As the floodwaters of Hurricane Harvey poured into Houston’s Alley Theatre on August 27, completely submerging the Neuhaus Stage, one thing was clear: the much-anticipated world premiere of Rajiv Joseph’s Describe the Night was in limbo. The production team had just completed load-in and soon thereafter was scrambling to put the pieces of the puzzle back together. Nearly everything had to be scrapped. The set, having been completely submerged in flood waters, had to be redesigned and completely rebuilt. And, more importantly, the Alley could no longer produce Joseph’s play in the Neuhaus, easily one of the city’s top theatre spaces. While the Alley canceled its annual production of The Santaland Diaries and moved the world premiere production of Lawrence Wright’s Cleo to April, Describe the Night relocated to the Quintero Theatre at the University of Houston. Even in the face of adversity, one thing was clear: the show must go on.
Describe the Night was commissioned by the Alley and was developed at New York University and the Alley All New Festival in February 2017. Giovanna Sardelli has served as the play’s director throughout development, continuing her work here in the world premiere production. Once the Houston production closes, Joseph and Sardelli turn their attention to the New York premiere at Atlantic Theater Company from November 10-December 24, 2017.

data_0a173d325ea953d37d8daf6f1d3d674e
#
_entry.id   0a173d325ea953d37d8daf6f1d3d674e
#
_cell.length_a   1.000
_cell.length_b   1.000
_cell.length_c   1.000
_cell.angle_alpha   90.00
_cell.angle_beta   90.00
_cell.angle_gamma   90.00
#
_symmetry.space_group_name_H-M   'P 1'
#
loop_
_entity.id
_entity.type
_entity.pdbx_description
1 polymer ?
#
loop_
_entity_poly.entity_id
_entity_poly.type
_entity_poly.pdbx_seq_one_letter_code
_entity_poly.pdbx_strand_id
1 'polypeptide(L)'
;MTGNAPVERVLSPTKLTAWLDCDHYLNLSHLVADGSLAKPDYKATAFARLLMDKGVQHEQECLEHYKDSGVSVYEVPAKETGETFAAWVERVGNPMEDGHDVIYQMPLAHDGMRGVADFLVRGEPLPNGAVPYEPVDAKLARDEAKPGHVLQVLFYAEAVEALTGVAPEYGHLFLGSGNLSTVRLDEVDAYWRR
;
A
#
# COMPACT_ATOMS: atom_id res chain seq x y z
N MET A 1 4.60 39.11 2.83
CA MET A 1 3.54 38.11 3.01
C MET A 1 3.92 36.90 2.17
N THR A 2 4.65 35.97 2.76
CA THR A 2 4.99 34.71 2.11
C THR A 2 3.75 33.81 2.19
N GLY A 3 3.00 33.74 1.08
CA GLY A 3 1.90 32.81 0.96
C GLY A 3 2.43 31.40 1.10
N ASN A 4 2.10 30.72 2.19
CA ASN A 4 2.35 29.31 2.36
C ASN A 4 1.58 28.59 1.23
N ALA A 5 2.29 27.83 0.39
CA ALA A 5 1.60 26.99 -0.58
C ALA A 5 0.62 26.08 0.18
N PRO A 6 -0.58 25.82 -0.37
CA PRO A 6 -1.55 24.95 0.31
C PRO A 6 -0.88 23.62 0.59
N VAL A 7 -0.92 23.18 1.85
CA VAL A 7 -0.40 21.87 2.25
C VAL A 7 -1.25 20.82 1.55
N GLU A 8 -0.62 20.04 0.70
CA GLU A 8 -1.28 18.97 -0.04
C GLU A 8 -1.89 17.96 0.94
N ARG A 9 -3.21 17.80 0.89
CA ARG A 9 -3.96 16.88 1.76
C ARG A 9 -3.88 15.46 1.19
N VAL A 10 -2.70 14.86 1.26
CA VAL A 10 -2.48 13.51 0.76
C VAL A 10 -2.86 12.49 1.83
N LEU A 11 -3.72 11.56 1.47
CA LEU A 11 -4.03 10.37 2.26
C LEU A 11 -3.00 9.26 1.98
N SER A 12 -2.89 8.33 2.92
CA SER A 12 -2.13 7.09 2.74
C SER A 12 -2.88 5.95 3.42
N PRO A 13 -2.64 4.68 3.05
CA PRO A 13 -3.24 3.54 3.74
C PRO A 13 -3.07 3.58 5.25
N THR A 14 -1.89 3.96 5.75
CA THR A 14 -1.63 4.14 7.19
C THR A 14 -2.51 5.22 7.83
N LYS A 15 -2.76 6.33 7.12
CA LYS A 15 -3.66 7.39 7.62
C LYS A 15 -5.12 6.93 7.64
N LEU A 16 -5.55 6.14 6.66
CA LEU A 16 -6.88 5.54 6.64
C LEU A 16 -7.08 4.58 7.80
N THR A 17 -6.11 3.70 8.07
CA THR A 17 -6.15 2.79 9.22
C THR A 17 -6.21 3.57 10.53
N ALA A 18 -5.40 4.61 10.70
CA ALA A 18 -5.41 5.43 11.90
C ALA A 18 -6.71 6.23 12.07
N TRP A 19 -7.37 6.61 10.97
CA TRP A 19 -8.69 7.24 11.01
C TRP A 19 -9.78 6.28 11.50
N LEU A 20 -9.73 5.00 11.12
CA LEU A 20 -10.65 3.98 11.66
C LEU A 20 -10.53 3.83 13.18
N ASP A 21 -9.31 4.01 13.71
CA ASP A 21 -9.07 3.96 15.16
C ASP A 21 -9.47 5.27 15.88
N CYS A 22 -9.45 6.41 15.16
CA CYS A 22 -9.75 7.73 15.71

Describe the Night is an epic saga that spans 90 years in Russia, interweaving the stories of seven people drawn together by history, myths, and conspiracy theories. As Joseph tells Margaret Downing for Houston Press, “It’s three plays that intersect into one larger play.” The play begins in 1920; Isaac Babel, a Russian writer, travels the Russian countryside with the Red Cavalry. Seventy years later, as the Berlin Wall falls, a mysterious KGB agents spies on a woman in Dresden, eventually falling in love with her. In 2010, an aircraft carrying most of the Polish government crashes in Smolensk, Russia. While the three settings and time periods may appear disparate from a quick glance at the synopsis, Joseph shows his mastery of the craft by connecting these stories through a single journal.
Joseph drew inspiration for the play from the writings of Russian author Isaac Babel, who is prominently featured in the play. Speaking with Downing, Joseph notes how he became interested in both the writer and his life:
The more research I did on him the more I was interested in his relationship with in this guy Nikolai Yezhov, who was the head of Stalin’s secret police. It was interesting to me that this writer would be close friends with this man who was basically running Stalin’s purges. And the fact that Isaac Babel on top of that had an affair with the man’s wife.
Joseph connects Babel and Yezhov’s lives with the mysterious plane crash in 2010, which saw tensions between Russia and Poland resurface. Joseph finds a middle ground to link 90 years of Russian-Polish relations through a KGB agent, who is based on Vladimir Putin. In many ways, Describe the Night is firmly set in the past, but every so often Joseph’s work takes us back to the present.
Elizabeth Frankel, the Alley’s Director of New Work, spoke with Joseph shortly before the play began rehearsals. Frankel’s interview, published in the program, offers audiences a sneak peek into the new play development process. In the interview, Joseph comments on how the play has suddenly become timelier and even more political: